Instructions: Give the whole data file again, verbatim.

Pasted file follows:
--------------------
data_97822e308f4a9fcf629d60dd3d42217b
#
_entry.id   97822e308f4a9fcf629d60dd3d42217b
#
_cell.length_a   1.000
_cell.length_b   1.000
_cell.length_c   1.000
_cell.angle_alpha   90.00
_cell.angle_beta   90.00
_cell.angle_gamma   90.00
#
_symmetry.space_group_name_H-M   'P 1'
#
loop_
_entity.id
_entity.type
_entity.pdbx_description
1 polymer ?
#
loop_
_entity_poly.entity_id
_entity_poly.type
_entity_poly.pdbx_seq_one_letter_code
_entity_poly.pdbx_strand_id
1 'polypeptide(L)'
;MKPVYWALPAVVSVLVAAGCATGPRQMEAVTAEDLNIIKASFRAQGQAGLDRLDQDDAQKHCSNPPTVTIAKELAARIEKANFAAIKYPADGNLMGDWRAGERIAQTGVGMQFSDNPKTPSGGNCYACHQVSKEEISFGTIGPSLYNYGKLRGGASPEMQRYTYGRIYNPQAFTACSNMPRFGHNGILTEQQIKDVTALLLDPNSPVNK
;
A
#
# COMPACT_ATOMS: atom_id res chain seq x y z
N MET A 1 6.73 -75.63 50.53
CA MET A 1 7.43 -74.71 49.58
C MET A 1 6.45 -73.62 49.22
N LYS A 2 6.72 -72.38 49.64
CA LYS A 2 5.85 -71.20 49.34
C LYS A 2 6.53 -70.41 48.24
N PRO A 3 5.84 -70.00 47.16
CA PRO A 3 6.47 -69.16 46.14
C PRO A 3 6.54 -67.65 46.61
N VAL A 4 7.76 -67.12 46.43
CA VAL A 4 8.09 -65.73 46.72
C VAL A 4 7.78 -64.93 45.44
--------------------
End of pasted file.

data_97822e308f4a9fcf629d60dd3d42217b
#
_entry.id   97822e308f4a9fcf629d60dd3d42217b
#
_cell.length_a   1.000
_cell.length_b   1.000
_cell.length_c   1.000
_cell.angle_alpha   90.00
_cell.angle_beta   90.00
_cell.angle_gamma   90.00
#
_symmetry.space_group_name_H-M   'P 1'
#
loop_
_entity.id
_entity.type
_entity.pdbx_description
1 polymer ?
#
loop_
_entity_poly.entity_id
_entity_poly.type
_entity_poly.pdbx_seq_one_letter_code
_entity_poly.pdbx_strand_id
1 'polypeptide(L)'
;MKPVYWALPAVVSVLVAAGCATGPRQMEAVTAEDLNIIKASFRAQGQAGLDRLDQDDAQKHCSNPPTVTIAKELAARIEKANFAAIKYPADGNLMGDWRAGERIAQTGVGMQFSDNPKTPSGGNCYACHQVSKEEISFGTIGPSLYNYGKLRGGASPEMQRYTYGRIYNPQAFTACSNMPRFGHNGILTEQQIKDVTALLLDPNSPVNK
;
A
#
# COMPACT_ATOMS: atom_id res chain seq x y z
N MET A 1 6.73 -75.63 50.53
CA MET A 1 7.43 -74.71 49.58
C MET A 1 6.45 -73.62 49.22
N LYS A 2 6.72 -72.38 49.64
CA LYS A 2 5.85 -71.20 49.34
C LYS A 2 6.53 -70.41 48.24
N PRO A 3 5.84 -70.00 47.16
CA PRO A 3 6.47 -69.16 46.14
C PRO A 3 6.54 -67.65 46.61
N VAL A 4 7.76 -67.12 46.43
CA VAL A 4 8.09 -65.73 46.72
C VAL A 4 7.78 -64.93 45.44